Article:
The ultraviolet radiation in sunlight has both positive and negative health effects, as it is both a principal source of vitamin D3 and a mutagen. A dietary supplement can supply vitamin D without this mutagenic effect, but bypasses natural mechanisms that would prevent overdoses of vitamin D generated internally from sunlight. Vitamin D has a wide range of positive health effects, which include strengthening bones and possibly inhibiting the growth of some cancers. UV exposure also has positive effects forendorphin levels, and possibly for protection against multiple sclerosis. Visible sunlight to the eyes gives health benefits through its association with the timing of melatoninsynthesis, maintenance of normal and robust circadian rhythms, and reduced risk of seasonal affective disorder.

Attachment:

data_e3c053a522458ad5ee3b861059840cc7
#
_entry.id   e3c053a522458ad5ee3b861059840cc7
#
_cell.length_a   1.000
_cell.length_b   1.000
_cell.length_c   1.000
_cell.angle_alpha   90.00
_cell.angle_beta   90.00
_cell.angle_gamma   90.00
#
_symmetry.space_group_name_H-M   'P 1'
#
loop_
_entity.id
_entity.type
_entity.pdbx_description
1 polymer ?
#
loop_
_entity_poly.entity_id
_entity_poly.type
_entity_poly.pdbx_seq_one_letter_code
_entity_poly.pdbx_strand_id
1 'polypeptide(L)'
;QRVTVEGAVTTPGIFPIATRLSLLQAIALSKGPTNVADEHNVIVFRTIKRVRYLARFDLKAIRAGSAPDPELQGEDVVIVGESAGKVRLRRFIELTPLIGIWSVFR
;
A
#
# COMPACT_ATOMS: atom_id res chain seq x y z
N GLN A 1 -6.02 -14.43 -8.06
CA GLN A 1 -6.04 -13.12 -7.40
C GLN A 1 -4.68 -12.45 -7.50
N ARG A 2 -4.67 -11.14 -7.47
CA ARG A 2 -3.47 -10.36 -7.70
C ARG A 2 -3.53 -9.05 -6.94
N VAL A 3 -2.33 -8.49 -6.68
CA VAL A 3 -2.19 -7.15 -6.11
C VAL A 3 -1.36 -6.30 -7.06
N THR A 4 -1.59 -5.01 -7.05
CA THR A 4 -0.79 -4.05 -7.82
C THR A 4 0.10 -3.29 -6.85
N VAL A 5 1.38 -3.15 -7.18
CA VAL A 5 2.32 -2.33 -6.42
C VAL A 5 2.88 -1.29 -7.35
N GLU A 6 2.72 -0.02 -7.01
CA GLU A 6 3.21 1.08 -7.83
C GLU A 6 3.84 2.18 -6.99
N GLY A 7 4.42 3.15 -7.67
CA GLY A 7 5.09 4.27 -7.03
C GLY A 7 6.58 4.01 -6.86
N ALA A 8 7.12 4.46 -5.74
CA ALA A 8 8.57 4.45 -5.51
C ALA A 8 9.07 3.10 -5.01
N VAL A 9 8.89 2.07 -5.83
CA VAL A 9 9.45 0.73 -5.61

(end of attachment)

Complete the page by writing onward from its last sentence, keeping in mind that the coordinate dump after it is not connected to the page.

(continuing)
Long-term sunlight exposure is known to be associated with the development of skin cancer, skin aging, immune suppression, and eye diseases such as cataracts andmacular degeneration. Short-term over-exposure is the cause of sunburn, snow blindness, and solar retinopathy.
UV rays, and therefore sunlight and sunlamps, are the only listed carcinogens that are known to have health benefits, and a number of public health organizations state that there needs to be a balance between the risks of having too much sunlight or too little. There is a general consensus that sunburn should always be avoided.